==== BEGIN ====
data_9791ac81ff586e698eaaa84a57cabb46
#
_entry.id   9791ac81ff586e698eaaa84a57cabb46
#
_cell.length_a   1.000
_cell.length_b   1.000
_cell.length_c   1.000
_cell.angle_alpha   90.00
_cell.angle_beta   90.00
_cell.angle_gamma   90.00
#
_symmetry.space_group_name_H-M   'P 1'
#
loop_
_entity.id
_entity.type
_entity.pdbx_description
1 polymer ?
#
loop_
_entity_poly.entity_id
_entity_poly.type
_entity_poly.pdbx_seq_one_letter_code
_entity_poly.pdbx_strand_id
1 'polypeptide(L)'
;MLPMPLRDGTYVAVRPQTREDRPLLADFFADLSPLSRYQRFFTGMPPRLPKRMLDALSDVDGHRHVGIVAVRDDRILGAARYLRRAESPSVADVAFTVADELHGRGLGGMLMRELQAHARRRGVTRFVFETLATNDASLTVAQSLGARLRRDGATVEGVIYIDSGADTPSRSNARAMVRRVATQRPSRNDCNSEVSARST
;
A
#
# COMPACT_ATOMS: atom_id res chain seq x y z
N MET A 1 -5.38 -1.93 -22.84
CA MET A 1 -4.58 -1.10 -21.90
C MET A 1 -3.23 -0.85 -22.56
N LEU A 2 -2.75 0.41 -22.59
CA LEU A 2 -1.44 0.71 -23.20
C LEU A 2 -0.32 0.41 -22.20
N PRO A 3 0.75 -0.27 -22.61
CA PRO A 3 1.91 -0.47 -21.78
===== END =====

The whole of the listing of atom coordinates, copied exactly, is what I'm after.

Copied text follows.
data_9791ac81ff586e698eaaa84a57cabb46
#
_entry.id   9791ac81ff586e698eaaa84a57cabb46
#
_cell.length_a   1.000
_cell.length_b   1.000
_cell.length_c   1.000
_cell.angle_alpha   90.00
_cell.angle_beta   90.00
_cell.angle_gamma   90.00
#
_symmetry.space_group_name_H-M   'P 1'
#
loop_
_entity.id
_entity.type
_entity.pdbx_description
1 polymer ?
#
loop_
_entity_poly.entity_id
_entity_poly.type
_entity_poly.pdbx_seq_one_letter_code
_entity_poly.pdbx_strand_id
1 'polypeptide(L)'
;MLPMPLRDGTYVAVRPQTREDRPLLADFFADLSPLSRYQRFFTGMPPRLPKRMLDALSDVDGHRHVGIVAVRDDRILGAARYLRRAESPSVADVAFTVADELHGRGLGGMLMRELQAHARRRGVTRFVFETLATNDASLTVAQSLGARLRRDGATVEGVIYIDSGADTPSRSNARAMVRRVATQRPSRNDCNSEVSARST
;
A
#
# COMPACT_ATOMS: atom_id res chain seq x y z
N MET A 1 -5.38 -1.93 -22.84
CA MET A 1 -4.58 -1.10 -21.90
C MET A 1 -3.23 -0.85 -22.56
N LEU A 2 -2.75 0.41 -22.59
CA LEU A 2 -1.44 0.71 -23.20
C LEU A 2 -0.32 0.41 -22.20
N PRO A 3 0.75 -0.27 -22.61
CA PRO A 3 1.91 -0.47 -21.78